When I see the word inheritance in passages like Ephesians 1:18 which says “I pray that the eyes of your heart may be enlightened in order that you may know the hope to which he has called you, the riches of his glorious inheritance in his holy people” I tend to read it as “I pray that you will know the hope of heaven.”
First, why does Paul use the word inheritance here? Second, is my understanding of inheritance as heaven correct?
Old Testament Use
Old Testament authors use inheritance in its ordinary sense of possessions passed from one generation to another (Gen 21:10, 31:14, Prov 13:22).
The biblical authors use it most frequently to describe the promised land as a whole (Ex 23:13, Lev 20:24, Num 16:14, Deut 4:21, 1 Kings 8:36) or as a specific allotment given to a particular tribe (Num 26:53-55). The Levites are the exception, who do not receive land, but tithes from the people (Num 18:21-24) or the Lord himself (Deut 10:9, Ez 44:24).
The biblical authors also describe Israel as the Lord’s inheritance (Ex 34:9, Deut 4:20, 9:26-29, 1 Kings 8:51-53). The land is the people’s inheritance from God and the people are the Lord’s inheritance. Thus, the language of inheritance most often correlates to God’s close covenant relationship with His people.
In a minority of cases, the authors expand the language of inheritance beyond God’s relationship with Israel. God also gives the other nations land as an inheritance (Deut 32:8). The nations, not just Israel, are the inheritance of the Lord’s anointed (Psalm 2:8). Finally, the nations, not just Israel, are the Lord’s inheritance (Psalm 82:8). These passages do not neutralize God’s special relationship with his people, or the people with their land, but show how God is the Lord over all the nations.
Lastly, we can discern a likely reference to a post-resurrection reward for Daniel in 12:13: “As for you, go your way till the end. You will rest, and then at the end of the days you will rise to receive your allotted inheritance.” Daniel will rest (die). At the end of days (return of the Son of Man), he will rise (resurrection) to receive an “allotted inheritance.” The original readers still would have thought of inheritance in connection to physical land. I find it likely that the New Testament authors drew on this verse for their uses.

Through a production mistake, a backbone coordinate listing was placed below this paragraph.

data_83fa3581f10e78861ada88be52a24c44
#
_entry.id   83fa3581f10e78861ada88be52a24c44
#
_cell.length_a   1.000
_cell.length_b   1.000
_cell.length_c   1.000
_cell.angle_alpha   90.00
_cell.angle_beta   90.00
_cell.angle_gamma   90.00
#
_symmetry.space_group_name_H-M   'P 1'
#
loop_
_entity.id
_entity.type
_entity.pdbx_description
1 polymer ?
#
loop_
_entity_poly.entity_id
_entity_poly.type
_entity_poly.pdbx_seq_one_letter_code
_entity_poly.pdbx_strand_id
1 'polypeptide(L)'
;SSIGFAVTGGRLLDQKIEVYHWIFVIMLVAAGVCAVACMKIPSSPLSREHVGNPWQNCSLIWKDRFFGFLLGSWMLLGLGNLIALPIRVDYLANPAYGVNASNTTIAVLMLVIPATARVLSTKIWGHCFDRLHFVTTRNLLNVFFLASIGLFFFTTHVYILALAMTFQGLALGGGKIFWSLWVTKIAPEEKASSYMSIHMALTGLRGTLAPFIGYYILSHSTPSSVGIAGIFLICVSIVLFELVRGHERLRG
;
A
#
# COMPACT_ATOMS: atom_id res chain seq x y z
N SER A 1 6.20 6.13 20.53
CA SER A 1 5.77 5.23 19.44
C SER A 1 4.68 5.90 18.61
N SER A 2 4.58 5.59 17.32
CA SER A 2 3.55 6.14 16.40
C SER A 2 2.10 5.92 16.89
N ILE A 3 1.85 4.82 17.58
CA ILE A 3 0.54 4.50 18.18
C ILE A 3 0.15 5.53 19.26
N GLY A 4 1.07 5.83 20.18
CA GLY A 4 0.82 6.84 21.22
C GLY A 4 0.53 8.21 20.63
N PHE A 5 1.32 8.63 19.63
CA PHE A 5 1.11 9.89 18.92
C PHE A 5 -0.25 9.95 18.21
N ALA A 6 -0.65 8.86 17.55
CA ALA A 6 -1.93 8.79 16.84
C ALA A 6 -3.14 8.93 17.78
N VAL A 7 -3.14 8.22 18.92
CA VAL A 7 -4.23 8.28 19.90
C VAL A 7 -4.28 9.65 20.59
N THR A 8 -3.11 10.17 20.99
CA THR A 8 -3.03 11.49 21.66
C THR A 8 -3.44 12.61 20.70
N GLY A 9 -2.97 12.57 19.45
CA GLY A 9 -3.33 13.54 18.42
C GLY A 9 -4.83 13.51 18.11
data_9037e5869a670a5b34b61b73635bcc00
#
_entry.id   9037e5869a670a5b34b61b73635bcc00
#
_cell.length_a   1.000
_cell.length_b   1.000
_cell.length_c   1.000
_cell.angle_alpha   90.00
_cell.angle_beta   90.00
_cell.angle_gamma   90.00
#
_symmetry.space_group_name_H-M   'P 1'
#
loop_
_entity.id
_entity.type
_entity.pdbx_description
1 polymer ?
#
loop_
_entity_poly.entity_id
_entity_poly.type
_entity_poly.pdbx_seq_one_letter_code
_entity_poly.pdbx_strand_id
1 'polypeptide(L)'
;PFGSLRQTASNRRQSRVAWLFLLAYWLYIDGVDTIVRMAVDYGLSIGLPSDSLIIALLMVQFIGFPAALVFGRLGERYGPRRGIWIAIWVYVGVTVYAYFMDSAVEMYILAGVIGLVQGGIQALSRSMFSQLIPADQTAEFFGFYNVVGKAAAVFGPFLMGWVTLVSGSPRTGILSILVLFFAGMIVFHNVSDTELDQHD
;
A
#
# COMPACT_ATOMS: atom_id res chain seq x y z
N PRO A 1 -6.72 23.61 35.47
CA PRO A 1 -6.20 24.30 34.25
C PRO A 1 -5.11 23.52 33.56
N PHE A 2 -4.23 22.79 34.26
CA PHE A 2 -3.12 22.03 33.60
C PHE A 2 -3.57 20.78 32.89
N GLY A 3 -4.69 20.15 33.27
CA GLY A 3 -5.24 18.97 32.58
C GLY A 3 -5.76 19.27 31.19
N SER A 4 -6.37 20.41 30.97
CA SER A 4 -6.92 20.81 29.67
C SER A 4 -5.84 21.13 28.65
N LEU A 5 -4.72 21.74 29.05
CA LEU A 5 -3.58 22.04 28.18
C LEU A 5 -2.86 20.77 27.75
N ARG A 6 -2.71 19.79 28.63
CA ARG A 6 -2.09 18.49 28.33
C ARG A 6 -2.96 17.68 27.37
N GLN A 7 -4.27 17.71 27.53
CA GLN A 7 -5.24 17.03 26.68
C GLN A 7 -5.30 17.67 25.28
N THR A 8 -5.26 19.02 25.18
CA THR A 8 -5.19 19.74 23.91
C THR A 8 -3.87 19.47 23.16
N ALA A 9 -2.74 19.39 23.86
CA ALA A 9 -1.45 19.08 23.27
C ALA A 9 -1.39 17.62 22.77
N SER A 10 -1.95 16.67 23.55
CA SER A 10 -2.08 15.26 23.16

New Testament Uses
The New Testament authors also use the word inheritance to talk about physical land or other possessions passed on from one generation to another (Mt 21:38, Mk 12:7, Lk 12:13, Lk 20:14, Gal 4:30, Heb 12:6). In some cases, they use it to specifically refer to the Promised Land (Ac 7:5, 13:19, Gal 3:18, Heb 11:8).
New Testament authors also use inheritance to describe some future reward that God has prepared for his people. Matthew 25:34 is especially instructive: “Then the King will say to those on his right, ‘Come, you who are blessed by my Father; take your inheritance, the kingdom prepared for you since the creation of the world.'” The inheritance, which is given at the coming of the Son of Man (note the Daniel reference) is “the kingdom prepared.” Hebrews 9:15 also makes note of a “promised eternal inheritance.” Peter says that God has “given us new birth… into an inheritance that can never perish, spoil, or fade” and “this inheritance is kept in heaven for you” (1 Peter 1:4). This is a present/future reality that we are (re)born into, and yet must be kept waiting for us in heaven “until the coming of the salvation” (1 Peter 1:5). Paul encourages hard work knowing that we “will receive an inheritance” (Col 3:24) from God.